With “Baby Boomers” at Roper, as well as throughout the nation’s workforce, planning to head off into retirement, companies now face a tough task. They hope that either they will find the skilled workforce they need from within their communities or provide their current staff with the next generation training needed to fill the gaps. “Our workforce is aging,” added Alan Lyles, Roper Corporation Maintenance team leader for Assembly. “There aren’t enough workers available that have the skill sets we need now and in the near future. So, with the help of this apprenticeship program, we’ve decided to train some of our own.” With more than 1,800 in its workforce, the Roper Corporation is Walker County, Georgia’s largest employer. This major component of G.E.’s Appliance Division is also one of the largest employers across the Tennessee Valley.   

The shortage companies of all sizes are facing is what the U.S. Bureau of Labor and Statistics calls the Labor Skills Gap. The bureau’s most recent numbers show that job openings have increased nationwide. However, at the same time, the number of new hires made by companies around the country has decreased. The percentage of skilled labor available in the U.S. has steadily decreased every year since 2010. That’s where the Georgia Department of Labor’s Registered Apprenticeship Program steps in. 

“With the shortage of people having the right skill sets in some industries, this is a great way for a company to hire beginning workers and equip them with what they’ll need to perform well,” said Dr. Mindy McCannon, Georgia Northwestern Technical College vice president of Academic Affairs. “They’ll get the knowledge for their expertise from their coursework at the college. Then, they will get to apply what they’ve learned when they return to their company through the guidance of a journeyman. Apprenticeship is an idea that has been around for a long time. But now, it is getting renewed interest because of the skills gap we are facing.”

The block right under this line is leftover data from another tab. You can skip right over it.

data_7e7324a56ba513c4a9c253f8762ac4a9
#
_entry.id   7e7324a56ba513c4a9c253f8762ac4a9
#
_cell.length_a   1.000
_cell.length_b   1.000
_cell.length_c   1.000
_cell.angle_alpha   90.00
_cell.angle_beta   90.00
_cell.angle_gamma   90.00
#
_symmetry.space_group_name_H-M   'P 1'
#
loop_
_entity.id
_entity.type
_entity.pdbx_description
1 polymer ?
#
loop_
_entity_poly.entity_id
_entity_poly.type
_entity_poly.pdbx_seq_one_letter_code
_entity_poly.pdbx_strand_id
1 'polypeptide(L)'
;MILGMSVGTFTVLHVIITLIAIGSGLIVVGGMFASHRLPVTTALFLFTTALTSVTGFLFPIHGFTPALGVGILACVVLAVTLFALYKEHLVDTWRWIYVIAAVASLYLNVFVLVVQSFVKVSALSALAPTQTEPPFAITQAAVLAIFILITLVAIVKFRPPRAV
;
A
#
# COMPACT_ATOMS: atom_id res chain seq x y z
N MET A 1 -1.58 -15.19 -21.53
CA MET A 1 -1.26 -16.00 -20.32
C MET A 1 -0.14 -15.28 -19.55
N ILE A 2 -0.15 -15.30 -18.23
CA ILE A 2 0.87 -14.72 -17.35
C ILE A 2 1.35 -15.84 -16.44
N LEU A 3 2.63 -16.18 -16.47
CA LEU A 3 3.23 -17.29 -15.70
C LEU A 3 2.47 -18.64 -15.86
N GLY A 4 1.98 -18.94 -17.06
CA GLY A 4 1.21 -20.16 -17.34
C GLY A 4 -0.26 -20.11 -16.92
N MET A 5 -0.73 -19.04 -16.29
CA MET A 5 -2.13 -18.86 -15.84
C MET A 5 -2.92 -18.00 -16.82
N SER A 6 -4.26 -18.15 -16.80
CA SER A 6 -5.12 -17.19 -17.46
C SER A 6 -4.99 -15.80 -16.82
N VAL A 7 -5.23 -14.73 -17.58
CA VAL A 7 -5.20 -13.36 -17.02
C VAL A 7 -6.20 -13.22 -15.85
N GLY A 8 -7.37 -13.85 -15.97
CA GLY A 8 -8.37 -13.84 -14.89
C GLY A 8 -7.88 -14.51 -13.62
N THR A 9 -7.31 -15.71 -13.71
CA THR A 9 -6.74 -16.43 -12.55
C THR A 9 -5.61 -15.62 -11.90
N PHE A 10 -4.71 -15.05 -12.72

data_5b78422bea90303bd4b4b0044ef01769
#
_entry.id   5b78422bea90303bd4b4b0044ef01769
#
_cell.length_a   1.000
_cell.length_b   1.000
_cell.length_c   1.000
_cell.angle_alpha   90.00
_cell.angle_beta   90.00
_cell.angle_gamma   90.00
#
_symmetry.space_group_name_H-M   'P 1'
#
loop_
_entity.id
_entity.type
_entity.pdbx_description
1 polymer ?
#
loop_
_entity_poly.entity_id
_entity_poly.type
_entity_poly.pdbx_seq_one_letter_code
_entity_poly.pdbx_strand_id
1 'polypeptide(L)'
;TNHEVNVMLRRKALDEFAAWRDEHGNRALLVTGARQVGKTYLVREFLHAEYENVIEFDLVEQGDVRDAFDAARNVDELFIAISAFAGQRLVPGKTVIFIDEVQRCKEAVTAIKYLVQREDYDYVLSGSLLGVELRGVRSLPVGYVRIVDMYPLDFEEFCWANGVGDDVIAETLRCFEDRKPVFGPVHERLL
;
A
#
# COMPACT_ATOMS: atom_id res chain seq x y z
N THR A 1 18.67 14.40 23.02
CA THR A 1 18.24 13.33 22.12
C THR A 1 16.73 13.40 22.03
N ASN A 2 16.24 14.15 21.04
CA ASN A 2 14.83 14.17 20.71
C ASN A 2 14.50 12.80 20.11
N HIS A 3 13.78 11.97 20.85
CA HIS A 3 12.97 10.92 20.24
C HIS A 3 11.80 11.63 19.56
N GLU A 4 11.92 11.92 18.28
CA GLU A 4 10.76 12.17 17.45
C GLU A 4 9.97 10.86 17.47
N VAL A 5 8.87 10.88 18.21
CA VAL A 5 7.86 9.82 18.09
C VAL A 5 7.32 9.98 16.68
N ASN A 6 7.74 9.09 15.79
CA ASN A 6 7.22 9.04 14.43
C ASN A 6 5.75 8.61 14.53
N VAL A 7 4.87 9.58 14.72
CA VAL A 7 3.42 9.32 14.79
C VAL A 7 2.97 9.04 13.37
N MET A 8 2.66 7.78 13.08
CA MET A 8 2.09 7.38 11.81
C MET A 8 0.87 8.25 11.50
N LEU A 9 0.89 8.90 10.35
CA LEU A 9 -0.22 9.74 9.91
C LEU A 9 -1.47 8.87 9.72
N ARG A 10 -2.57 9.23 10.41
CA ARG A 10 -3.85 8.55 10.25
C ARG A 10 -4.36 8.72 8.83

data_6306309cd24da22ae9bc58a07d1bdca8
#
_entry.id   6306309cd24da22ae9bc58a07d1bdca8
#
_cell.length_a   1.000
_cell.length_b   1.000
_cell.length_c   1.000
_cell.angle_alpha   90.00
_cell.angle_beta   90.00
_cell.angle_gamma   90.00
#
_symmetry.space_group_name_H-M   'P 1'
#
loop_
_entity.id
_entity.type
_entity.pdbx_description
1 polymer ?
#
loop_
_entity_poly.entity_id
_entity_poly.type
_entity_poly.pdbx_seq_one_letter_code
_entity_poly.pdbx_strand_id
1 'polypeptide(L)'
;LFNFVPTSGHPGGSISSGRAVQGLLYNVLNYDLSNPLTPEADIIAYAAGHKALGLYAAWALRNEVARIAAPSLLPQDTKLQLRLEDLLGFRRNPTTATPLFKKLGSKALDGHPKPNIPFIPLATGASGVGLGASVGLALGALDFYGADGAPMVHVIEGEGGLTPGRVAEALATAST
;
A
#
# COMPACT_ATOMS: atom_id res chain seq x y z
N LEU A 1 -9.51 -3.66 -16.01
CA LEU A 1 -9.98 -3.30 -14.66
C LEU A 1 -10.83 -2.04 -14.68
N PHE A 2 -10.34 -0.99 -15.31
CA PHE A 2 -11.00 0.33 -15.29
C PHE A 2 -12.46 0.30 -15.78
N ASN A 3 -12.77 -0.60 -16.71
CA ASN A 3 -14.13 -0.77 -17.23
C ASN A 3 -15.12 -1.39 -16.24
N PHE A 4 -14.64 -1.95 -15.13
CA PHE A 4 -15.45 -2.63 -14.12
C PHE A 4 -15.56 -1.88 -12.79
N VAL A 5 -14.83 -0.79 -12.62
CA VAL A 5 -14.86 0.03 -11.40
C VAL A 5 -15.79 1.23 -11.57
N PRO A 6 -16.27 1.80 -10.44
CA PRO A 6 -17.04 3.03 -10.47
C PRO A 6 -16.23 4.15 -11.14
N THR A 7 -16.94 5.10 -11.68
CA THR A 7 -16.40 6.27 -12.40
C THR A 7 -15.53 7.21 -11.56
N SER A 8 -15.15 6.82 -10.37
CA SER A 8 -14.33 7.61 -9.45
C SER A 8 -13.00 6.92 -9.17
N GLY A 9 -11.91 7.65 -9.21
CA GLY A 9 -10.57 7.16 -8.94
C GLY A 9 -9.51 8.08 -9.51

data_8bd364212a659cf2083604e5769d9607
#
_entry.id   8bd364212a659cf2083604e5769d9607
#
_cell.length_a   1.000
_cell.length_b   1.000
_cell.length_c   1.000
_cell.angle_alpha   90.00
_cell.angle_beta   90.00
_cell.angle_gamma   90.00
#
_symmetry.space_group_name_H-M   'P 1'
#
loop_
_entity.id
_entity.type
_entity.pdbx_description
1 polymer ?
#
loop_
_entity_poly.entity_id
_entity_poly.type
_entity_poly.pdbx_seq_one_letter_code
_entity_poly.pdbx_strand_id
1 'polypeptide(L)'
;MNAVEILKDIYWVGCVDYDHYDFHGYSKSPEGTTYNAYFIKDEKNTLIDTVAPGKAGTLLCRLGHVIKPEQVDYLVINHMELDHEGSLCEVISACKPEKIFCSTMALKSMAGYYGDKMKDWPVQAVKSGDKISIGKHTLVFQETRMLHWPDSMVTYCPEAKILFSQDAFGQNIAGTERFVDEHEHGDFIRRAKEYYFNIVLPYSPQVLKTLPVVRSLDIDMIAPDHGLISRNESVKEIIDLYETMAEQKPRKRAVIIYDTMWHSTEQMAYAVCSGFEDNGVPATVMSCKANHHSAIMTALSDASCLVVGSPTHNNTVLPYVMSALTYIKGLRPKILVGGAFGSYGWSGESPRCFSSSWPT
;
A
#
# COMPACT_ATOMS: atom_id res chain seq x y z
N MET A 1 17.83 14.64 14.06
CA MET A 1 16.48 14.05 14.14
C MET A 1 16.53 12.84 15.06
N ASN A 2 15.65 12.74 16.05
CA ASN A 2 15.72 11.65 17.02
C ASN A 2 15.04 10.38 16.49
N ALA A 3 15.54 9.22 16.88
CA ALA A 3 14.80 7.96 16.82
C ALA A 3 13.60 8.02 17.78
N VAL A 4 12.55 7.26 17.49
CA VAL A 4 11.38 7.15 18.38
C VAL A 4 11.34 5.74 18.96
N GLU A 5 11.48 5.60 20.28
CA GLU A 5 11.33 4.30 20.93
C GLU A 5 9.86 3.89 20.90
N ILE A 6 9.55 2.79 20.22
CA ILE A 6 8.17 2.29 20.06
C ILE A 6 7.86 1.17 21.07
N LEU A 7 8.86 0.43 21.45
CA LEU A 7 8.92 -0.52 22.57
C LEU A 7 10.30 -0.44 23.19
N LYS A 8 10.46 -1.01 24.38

The Technical College System of Georgia, which GNTC is a unit of, is helping provide this occupation-related instruction to qualified candidates in Georgia’s workforce. “Georgia Northwestern has been a fantastic test pilot for the Registered Apprenticeship program,” said Sarah Henderson, Regional Apprenticeship coordinator for Georgia WorkSmart. The program can also help employers recruit and target employees eligible for the program. Companies which take part can potentially have access to state and federal assistance towards the apprenticeship process for its workforce. And, for the apprentice, it means a guaranteed raise in pay with each pre-determined benchmark they surpass during the Registered Apprentice process.

When an apprentice completes the Registered Apprenticeship program, they receive assistance with their career in the future, as well. “When an apprentice completes a program, they will get a designation through the Georgia Department of Labor that says they are a registered apprentice,” added Dr. McCannon. “That recognition is looked highly upon across many industries. It shows that this person has acquired a certain level of knowledge and skill, as well as put those skill sets to work, successfully. A level that will assure employers that the apprentice has the right set of tools to perform well.”